Published on:

Court Rules on Terrorem Clause

John A. Stiehler died on July 29, 1984. At the time of his death he had a wife and three adult children from prior marriage. The executor of his estate filed his last will and testament, dated May 16, 1973, and an addition to his will dated September 8, 1982 for probate. He stated in his will that since his wife likes his home in Florida so much, she is given right and privilege to it as long as she lives or until she gets married again. The codicils are also to her benefit. A New York Probate Lawyer obtained information the will stated that since he has been generous to his wife, a contest of the will or any of its supplements will result to her forfeiting her right to the benefits of the will.

The wife filed objections to probate on January 2, 1985. She objected to both will and codicil. After which, she amended her petition to ask for an addition to the will dated July 24, 1984 be added to probate. This codicil did not include the terrorem clause and the limitation with regard to the remarriage. She ultimately withdrew her will contest and contested to the probate of the May 26, 1973 will and the September 8, 1982 codicil but reserved the right to petition for probate of the instrument dated July 24, 1984. In a later document, she also withdrew the petition for probate for the July 24, 1984 codicil. In this case, the wife is asking for an advance to the bequest that is due to her. In an instant proceeding, she asks for the property in Florida.

The executor of the estate contested that the wife had violated the no-contest clause of the codicil and therefore, is not entitled to any of the bequests. The court determined that the first issue to address is if the wife violated the terrorem clause of the will. For this, according to Nassau County Probate Lawyers, they need to establish the intention of the testator. It appears that he had wanted his wife and children to be provided for. The court said that contest can mean different things depending on the case. There are cases wherein the simple filing of an objection even if it was not tried was considered a contest. There are also cases where in order to be deemed a contest the protest should have pushed through in litigation.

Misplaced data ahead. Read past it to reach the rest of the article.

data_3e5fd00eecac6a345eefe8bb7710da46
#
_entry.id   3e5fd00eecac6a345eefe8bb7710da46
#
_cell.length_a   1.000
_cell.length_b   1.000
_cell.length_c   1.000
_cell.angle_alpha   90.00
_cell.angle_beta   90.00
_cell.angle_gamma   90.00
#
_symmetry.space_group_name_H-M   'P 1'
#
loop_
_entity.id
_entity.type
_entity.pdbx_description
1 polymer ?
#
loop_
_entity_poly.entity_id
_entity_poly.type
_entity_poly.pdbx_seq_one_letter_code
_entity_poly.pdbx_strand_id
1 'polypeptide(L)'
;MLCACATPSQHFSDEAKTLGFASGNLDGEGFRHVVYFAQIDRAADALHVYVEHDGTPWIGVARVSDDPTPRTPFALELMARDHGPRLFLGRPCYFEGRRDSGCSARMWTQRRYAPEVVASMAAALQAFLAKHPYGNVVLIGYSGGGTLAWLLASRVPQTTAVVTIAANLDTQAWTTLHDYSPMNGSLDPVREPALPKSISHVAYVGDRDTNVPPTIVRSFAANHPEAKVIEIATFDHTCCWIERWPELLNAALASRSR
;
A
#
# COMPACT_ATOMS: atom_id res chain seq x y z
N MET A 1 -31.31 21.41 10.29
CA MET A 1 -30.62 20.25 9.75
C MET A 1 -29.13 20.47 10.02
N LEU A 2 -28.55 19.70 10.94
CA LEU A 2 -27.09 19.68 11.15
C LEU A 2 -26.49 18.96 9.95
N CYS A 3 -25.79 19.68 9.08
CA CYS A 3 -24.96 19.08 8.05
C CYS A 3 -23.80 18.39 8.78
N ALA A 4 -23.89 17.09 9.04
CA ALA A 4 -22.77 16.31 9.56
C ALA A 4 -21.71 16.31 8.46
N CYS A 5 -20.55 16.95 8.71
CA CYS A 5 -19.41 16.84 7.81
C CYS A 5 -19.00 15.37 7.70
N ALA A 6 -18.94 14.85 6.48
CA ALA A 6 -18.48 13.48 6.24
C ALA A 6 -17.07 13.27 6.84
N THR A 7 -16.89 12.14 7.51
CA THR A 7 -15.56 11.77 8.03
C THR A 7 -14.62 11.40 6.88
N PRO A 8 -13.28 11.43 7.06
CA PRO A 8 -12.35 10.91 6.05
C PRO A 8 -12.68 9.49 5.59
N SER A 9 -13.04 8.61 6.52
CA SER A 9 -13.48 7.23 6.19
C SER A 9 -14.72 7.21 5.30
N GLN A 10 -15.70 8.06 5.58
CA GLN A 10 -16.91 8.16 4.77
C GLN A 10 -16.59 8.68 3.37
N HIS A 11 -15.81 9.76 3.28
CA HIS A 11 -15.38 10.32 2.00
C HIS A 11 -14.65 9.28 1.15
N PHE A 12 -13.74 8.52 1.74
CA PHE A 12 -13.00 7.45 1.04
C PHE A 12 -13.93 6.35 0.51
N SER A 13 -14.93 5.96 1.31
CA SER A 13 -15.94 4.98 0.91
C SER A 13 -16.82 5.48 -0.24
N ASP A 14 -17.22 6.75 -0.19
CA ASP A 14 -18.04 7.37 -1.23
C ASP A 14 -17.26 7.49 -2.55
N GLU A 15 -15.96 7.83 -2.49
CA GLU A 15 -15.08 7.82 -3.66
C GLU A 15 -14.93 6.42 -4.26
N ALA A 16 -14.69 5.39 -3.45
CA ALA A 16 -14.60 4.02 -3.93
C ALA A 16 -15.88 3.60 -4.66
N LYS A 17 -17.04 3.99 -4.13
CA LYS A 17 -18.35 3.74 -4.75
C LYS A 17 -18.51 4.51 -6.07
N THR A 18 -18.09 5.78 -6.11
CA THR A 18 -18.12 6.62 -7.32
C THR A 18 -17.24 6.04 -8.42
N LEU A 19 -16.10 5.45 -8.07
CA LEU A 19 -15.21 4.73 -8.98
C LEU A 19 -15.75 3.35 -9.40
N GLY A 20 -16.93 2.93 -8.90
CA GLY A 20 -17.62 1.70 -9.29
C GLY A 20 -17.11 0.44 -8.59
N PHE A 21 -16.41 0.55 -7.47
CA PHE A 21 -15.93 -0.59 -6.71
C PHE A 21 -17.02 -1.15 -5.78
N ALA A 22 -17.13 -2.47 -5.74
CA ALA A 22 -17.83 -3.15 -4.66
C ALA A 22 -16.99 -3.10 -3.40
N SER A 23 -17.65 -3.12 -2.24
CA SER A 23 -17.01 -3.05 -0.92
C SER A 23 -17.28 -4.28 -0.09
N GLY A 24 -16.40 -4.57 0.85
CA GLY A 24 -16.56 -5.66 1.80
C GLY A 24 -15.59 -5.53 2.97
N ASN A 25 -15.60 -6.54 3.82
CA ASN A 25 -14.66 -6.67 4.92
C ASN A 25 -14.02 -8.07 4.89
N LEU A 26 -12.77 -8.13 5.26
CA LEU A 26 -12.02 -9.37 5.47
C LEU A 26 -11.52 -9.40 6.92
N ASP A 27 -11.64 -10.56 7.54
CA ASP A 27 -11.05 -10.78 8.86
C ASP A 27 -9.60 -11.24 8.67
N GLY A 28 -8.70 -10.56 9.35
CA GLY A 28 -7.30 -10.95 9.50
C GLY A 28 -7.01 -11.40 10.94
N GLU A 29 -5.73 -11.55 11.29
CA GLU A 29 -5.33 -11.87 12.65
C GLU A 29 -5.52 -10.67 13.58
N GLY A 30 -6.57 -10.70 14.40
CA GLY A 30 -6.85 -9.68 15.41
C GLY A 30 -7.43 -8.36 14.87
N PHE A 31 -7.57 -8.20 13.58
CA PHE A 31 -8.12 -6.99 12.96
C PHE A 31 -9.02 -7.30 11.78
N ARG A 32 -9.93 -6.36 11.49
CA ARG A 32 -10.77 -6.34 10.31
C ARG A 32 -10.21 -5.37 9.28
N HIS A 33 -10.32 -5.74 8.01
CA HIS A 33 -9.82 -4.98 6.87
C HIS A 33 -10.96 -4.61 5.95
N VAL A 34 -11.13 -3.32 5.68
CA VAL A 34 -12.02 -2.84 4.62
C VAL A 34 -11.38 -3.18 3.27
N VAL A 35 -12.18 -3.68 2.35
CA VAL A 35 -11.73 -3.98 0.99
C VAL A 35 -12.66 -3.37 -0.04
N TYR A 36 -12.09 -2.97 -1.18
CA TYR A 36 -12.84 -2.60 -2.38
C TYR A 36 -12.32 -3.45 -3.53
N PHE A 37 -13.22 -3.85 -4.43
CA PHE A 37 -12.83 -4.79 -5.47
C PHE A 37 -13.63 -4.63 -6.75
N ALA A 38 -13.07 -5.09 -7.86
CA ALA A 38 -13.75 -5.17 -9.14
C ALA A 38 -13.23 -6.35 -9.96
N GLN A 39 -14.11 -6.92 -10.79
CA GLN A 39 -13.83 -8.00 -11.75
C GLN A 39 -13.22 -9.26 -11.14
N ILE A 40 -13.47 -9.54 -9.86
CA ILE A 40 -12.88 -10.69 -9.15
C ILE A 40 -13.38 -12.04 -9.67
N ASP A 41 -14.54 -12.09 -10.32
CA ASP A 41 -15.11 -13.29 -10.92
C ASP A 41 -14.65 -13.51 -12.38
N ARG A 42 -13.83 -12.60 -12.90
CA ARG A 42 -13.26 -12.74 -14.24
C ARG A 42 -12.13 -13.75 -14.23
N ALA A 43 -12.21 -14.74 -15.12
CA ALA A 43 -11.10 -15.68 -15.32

The court determines the reasonable interpretation is that the testator would not want an objection filed and subsequently withdrawn to be the cause of forfeiture of the rights of his beneficiary. Brooklyn Probate Lawyers mentioned this is consistent with the general rule that terrorem clauses must be precise in wanting to disinherit. The court also cited that the terms in the codicil presented by the wife showed probable cause. For this case, thought it was not determined if that instrument was valid. Their decision is therefore, to grant the property to the spouse with the remarriage limitation. This is still subject to a renewed application.

The intention of the testator is a large part of any determination of a last will and testament. This is the reason why the court as a general rule requires that a terrorem clause or a no-contest clause be specific on what it aims to do. In wills like this where it shows that in fact the decedent wants his beneficiaries to get their due.

If you find yourself in a position like this where you are torn from filing an objection or not knowing if the document or instrument that you have is valid, speak to Stephen Bilkis & Associates. They will go through the words of the will with you. They will also go through the law to give you the best route to take. If you find yourself in this situation, walk in any of our offices in New York or contact us at 1-800 NY – NY- LAW for a consultation. You can find us online as well and make an appointment from there.

Contact Information